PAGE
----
Glenn Memorial United Methodist Church is committed to loving God and loving neighbor with our whole selves - heart, mind, soul, and strength. As Jesus loved those around him, we believe that all persons are of sacred worth and dignity as part of God’s creation. We welcome all persons into the full life and ministry of our congregation, regardless of race, culture, ethnicity, age, sexual orientation, gender identity, family or socioeconomic status, education, politics, physical or mental ability, or faith history.
In 1972, The United Methodist Book of Discipline was amended to include language that specifically excludes homosexuals. Over the years, Glenn has actively sought ways to respond to this exclusionary issue.
In 2004, the Naomi Circle submitted a resolution at the North Georgia Annual Conference calling to eliminate the discipline’s language. While it did not pass, it was a step forward in awareness.
In 2011, after a group of retired United Methodist bishops wrote a letter urging the removal of language from the Book of Discipline that discriminates against homosexuals, Glenn formed The Common Table to prayerfully research, review, and discuss feelings surrounding the retired bishops letter. After almost a year of dialogue together, The Common Table drafted a statement of support and Glenn established the Rainbow Advocacy Group to discern its continuing role regarding the issue of homosexuality in the church.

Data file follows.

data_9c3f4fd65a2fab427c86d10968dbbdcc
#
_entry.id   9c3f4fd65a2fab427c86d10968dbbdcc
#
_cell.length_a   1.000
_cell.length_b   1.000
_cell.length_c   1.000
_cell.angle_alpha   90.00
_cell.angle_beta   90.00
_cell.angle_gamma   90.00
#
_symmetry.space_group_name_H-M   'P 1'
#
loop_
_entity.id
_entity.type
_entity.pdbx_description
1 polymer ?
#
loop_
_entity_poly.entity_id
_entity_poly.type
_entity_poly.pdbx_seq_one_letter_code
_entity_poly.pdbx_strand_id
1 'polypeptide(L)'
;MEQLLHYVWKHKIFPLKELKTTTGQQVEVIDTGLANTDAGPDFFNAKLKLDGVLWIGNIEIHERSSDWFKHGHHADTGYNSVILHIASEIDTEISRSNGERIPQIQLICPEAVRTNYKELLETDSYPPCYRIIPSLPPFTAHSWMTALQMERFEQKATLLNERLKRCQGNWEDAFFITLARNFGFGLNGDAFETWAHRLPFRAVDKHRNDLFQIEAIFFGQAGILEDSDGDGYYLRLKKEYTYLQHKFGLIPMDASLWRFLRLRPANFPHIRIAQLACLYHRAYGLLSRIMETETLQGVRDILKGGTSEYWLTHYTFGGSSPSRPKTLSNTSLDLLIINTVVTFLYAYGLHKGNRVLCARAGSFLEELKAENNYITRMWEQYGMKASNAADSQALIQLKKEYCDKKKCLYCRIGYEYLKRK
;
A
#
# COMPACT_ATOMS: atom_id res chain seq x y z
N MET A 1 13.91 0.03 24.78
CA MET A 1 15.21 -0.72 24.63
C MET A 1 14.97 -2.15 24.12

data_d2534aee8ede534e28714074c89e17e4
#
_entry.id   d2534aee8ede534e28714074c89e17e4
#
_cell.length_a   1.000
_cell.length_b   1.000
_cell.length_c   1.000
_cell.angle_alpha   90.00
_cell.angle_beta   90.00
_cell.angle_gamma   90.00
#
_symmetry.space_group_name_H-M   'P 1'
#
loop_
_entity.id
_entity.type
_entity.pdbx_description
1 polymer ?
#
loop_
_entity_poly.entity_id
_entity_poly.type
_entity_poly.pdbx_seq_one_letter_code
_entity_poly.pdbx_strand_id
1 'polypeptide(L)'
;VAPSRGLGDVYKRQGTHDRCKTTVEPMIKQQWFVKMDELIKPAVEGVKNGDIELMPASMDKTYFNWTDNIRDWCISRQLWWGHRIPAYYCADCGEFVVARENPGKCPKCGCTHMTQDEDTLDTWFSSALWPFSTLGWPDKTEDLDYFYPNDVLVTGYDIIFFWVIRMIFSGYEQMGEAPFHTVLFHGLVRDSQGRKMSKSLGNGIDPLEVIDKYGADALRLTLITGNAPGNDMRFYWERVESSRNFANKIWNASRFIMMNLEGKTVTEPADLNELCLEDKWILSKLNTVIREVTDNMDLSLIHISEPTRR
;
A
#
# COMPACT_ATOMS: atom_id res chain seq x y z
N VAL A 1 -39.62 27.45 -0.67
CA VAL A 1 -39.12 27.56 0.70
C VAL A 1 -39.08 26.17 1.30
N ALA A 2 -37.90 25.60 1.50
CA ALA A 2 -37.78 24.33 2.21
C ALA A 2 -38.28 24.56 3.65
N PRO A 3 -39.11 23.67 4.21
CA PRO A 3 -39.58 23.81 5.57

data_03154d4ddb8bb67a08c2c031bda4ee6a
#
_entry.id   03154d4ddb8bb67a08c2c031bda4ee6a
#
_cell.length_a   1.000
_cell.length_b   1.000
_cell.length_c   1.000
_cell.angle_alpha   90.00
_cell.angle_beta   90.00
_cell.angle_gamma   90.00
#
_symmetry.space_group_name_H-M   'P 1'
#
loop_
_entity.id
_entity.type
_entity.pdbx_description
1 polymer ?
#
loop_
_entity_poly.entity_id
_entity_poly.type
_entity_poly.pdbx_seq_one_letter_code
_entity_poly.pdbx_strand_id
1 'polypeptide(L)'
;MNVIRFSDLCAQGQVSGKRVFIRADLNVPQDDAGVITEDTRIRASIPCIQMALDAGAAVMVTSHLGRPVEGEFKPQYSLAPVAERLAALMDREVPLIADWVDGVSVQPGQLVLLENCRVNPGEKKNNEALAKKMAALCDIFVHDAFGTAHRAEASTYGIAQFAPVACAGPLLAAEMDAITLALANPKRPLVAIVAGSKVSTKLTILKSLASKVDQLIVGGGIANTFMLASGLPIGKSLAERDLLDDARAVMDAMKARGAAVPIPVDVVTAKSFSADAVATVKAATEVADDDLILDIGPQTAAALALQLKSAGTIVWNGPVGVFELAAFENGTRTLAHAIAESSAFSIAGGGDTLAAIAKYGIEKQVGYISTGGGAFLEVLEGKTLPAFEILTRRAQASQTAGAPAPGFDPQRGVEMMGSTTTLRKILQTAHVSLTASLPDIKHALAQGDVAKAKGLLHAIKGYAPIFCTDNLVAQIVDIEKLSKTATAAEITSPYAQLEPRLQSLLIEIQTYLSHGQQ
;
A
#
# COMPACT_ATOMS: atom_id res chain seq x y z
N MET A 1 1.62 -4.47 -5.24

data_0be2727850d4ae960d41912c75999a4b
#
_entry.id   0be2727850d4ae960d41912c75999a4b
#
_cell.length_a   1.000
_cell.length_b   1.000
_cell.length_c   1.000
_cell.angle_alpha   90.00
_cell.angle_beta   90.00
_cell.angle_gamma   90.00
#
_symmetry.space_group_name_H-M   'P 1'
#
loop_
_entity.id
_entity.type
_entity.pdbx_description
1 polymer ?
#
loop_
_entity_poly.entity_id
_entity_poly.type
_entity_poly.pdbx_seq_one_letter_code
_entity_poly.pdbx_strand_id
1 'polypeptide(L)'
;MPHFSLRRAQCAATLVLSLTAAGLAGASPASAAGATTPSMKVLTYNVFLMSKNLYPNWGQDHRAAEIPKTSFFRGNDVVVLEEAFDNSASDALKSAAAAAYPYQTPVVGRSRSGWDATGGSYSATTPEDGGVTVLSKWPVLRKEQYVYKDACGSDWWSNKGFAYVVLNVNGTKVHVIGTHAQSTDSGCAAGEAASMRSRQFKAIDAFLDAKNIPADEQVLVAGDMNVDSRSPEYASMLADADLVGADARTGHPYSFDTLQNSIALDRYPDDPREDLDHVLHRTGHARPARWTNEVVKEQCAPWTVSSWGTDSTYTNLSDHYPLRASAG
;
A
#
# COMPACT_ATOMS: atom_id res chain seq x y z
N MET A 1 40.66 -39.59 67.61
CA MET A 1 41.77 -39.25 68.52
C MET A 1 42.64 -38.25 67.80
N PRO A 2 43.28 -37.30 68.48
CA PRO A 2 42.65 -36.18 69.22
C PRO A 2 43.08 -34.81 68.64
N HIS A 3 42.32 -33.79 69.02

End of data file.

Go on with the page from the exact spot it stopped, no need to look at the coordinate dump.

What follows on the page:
Rainbow Advocacy worked diligently to educate Glenn about the Reconciling Ministries Network and the possibility of becoming a Reconciling Church. Glenn hosted speakers and lecturers on the topic, held a three-week book study, and offered four listening sessions as avenues for conversation and discussion.
In October of 2014, Glenn held a Church Conference to vote on becoming a member of the Reconciling Ministries Network. The vote passed by 87%. It was quite obvious from the turnout of our membership for this important decision, and by the speakers who spoke both in favor and in opposition to the motion, that the life and ministry of Glenn is a central concern and commitment to every person gathered.
Glenn’s journey to reconciliation has been long, but marked with much dialogue, discovery, and in recent years, significant milestones. 2015 has revealed another such milestone: Glenn was awarded the Emory University Office of LGBTQ Life’s Outstanding Ally of the Year Award. At Emory’s 23rd annual Pride Awards on March 3, Glenn was recognized for its creation of an inclusive, respectful and safe climate for the Emory LGBTQ community. What an amazing acknowledgment of Glenn’s efforts to promote equality and understanding and yet another example of Emory and Glenn’s long standing and strong partnership.
Glenn is, has been and will continue to be a place of openness and welcome as we strive to make disciples of Jesus Christ for the transformation of the world. May God guide us into the future as we seek to be a community of faith dedicated to loving God and loving neighbor.
For more information about the Rainbow Advocacy Group or if you would like to get involved, contact Bill and Robin Clark.